Bosch knows he won't get the cooperation he was used to as a detective with a badge but is surprised at the resistance he encounters as he investigates.  His former partner, moved into administration, turns up to warn him off the case.  The FBI are less polite.  They use intimidation to make it clear that this is their case as they believe one of their agents, now missing, is involved somehow.  But Bosch is determined to take the case to its conclusion and find out who killed the woman in the apartment all those years ago.  Will he be successful?

This is the ninth book in the Harry Bosch series.  Harry is the same determined man he was as an authorized detective and his tenaciousness and serious investigative skills make him a force.  His case takes him to Vegas where he reunites with his former love, Eleanor.  Readers of the series will remember their love and their breakup and will be cheering for them to reunite.  The mystery is tricky and Bosch sees things that would go over most people's heads; his dicey background making him adept at reading people and seeing duplicity that others would miss.  This book is recommended for mystery readers.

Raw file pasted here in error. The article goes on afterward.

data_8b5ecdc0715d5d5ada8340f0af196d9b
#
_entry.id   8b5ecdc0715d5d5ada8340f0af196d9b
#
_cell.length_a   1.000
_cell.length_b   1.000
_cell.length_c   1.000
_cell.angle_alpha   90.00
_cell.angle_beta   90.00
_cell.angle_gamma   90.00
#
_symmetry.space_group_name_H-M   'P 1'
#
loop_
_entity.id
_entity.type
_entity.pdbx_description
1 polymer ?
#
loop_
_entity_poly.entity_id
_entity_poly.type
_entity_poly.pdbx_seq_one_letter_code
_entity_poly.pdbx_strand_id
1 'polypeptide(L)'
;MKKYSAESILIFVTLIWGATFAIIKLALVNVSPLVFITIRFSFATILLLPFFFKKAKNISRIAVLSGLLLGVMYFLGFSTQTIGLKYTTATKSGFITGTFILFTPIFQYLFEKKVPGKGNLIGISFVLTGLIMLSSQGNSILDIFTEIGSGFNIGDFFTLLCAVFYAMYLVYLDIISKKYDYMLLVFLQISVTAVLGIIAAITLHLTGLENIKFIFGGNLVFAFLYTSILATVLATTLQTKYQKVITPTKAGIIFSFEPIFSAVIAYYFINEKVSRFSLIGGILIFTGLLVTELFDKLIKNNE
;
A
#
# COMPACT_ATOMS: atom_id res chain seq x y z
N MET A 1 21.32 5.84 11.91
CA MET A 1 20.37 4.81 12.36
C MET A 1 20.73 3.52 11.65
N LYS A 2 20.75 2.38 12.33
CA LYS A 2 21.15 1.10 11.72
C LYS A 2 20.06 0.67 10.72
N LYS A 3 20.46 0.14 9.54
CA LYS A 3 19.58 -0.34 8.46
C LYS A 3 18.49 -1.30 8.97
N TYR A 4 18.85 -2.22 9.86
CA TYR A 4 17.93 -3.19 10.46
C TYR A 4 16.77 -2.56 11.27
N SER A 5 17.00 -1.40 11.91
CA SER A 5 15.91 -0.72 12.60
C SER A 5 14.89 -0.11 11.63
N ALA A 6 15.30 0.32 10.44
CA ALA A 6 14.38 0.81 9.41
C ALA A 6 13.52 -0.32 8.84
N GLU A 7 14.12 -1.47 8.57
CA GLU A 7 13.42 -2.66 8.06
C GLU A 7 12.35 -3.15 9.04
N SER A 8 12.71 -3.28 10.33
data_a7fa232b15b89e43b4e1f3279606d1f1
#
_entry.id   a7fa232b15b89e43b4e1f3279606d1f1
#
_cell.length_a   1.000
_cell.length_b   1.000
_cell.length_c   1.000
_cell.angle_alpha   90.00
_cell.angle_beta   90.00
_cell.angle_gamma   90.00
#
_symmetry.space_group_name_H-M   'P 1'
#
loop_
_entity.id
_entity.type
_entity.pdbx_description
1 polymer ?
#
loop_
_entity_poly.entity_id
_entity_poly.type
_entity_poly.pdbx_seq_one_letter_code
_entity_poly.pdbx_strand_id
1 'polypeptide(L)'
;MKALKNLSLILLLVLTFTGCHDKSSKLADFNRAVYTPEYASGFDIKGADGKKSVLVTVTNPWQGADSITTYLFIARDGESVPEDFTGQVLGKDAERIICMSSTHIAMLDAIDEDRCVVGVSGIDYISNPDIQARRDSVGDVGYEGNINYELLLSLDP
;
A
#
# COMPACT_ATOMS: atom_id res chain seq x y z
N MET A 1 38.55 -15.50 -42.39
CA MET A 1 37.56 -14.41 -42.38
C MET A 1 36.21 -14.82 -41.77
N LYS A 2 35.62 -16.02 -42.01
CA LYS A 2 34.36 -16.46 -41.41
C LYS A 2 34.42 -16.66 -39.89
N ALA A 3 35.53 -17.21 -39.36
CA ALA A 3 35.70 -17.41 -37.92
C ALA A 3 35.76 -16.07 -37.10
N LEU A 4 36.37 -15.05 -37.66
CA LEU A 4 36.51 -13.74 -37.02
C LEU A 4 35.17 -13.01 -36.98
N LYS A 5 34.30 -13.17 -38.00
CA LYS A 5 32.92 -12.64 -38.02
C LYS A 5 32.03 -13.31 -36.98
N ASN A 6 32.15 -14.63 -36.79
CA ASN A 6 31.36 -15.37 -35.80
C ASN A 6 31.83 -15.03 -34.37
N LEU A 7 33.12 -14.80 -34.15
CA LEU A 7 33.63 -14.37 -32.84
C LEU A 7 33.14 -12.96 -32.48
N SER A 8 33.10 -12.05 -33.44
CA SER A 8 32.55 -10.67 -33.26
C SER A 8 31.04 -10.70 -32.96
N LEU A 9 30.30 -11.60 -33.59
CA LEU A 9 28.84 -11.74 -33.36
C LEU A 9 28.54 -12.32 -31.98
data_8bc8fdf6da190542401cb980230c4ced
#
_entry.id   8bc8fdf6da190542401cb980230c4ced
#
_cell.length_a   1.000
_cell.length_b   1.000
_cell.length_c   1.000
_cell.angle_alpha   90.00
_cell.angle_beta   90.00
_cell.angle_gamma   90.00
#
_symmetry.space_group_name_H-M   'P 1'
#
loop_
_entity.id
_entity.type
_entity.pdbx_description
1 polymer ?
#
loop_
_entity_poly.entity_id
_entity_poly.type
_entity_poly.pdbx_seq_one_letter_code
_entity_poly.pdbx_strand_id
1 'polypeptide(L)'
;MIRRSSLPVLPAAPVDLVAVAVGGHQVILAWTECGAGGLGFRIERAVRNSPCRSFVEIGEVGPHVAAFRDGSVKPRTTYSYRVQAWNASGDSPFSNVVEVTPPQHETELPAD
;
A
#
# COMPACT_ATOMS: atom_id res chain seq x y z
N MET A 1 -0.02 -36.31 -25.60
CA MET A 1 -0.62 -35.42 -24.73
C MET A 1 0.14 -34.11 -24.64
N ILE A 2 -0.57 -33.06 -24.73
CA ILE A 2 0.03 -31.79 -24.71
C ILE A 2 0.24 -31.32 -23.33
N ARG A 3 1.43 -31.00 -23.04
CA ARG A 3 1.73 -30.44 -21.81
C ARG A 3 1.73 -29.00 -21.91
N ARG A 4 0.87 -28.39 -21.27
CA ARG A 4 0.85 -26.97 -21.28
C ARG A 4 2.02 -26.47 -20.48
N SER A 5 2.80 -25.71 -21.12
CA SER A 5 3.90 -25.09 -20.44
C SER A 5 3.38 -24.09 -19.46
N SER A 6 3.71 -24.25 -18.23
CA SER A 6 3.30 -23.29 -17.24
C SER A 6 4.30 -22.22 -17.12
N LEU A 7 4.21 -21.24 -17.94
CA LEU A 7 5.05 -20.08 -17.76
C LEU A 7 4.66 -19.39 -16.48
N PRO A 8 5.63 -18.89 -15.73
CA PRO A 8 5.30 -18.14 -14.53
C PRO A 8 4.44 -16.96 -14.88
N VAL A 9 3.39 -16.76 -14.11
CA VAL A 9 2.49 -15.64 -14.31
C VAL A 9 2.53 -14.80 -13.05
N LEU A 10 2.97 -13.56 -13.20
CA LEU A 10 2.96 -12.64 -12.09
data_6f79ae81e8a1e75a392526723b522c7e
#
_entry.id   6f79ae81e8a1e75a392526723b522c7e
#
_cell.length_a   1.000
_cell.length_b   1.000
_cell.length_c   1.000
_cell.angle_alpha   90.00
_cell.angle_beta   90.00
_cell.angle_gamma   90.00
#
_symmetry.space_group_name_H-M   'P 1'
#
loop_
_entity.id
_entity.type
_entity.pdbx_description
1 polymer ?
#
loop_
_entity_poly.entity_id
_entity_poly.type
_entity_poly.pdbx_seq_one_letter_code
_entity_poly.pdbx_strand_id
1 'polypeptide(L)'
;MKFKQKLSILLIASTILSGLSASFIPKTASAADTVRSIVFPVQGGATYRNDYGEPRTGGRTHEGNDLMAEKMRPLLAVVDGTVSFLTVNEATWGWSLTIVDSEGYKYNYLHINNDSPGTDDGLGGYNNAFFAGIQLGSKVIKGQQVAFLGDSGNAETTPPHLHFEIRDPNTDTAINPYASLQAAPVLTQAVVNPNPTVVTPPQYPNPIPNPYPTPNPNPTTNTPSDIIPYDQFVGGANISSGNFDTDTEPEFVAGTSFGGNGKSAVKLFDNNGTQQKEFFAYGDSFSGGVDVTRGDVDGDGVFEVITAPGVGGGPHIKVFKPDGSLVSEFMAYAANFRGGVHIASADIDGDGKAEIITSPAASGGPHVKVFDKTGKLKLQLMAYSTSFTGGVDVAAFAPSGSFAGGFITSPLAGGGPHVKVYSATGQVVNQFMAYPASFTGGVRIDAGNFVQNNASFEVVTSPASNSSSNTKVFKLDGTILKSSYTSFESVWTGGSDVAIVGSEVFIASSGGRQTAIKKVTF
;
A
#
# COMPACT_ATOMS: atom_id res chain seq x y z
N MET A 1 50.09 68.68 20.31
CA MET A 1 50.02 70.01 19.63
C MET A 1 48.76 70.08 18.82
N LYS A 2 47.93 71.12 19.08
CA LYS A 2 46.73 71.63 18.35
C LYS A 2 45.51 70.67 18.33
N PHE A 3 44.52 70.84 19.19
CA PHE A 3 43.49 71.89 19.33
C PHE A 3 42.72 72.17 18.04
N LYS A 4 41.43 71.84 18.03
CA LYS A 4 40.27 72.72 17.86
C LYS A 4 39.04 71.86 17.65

Wednesday, May 5, 2021

We Thought We Knew You by M. William Phelps


Mary Yoder along with her husband Bill ran a chiropractic clinic in upstate New York.  Bill was a bit older and about to retire.  Mary was sixty and did the majority of the patient work.  They had grown children and their youngest, Adam, was still in the area, going to college and trying to figure out what he wanted to do with his life.  He had a longtime girlfriend, Katie, who his parents had hired to work at the clinic as the receptionist and office person.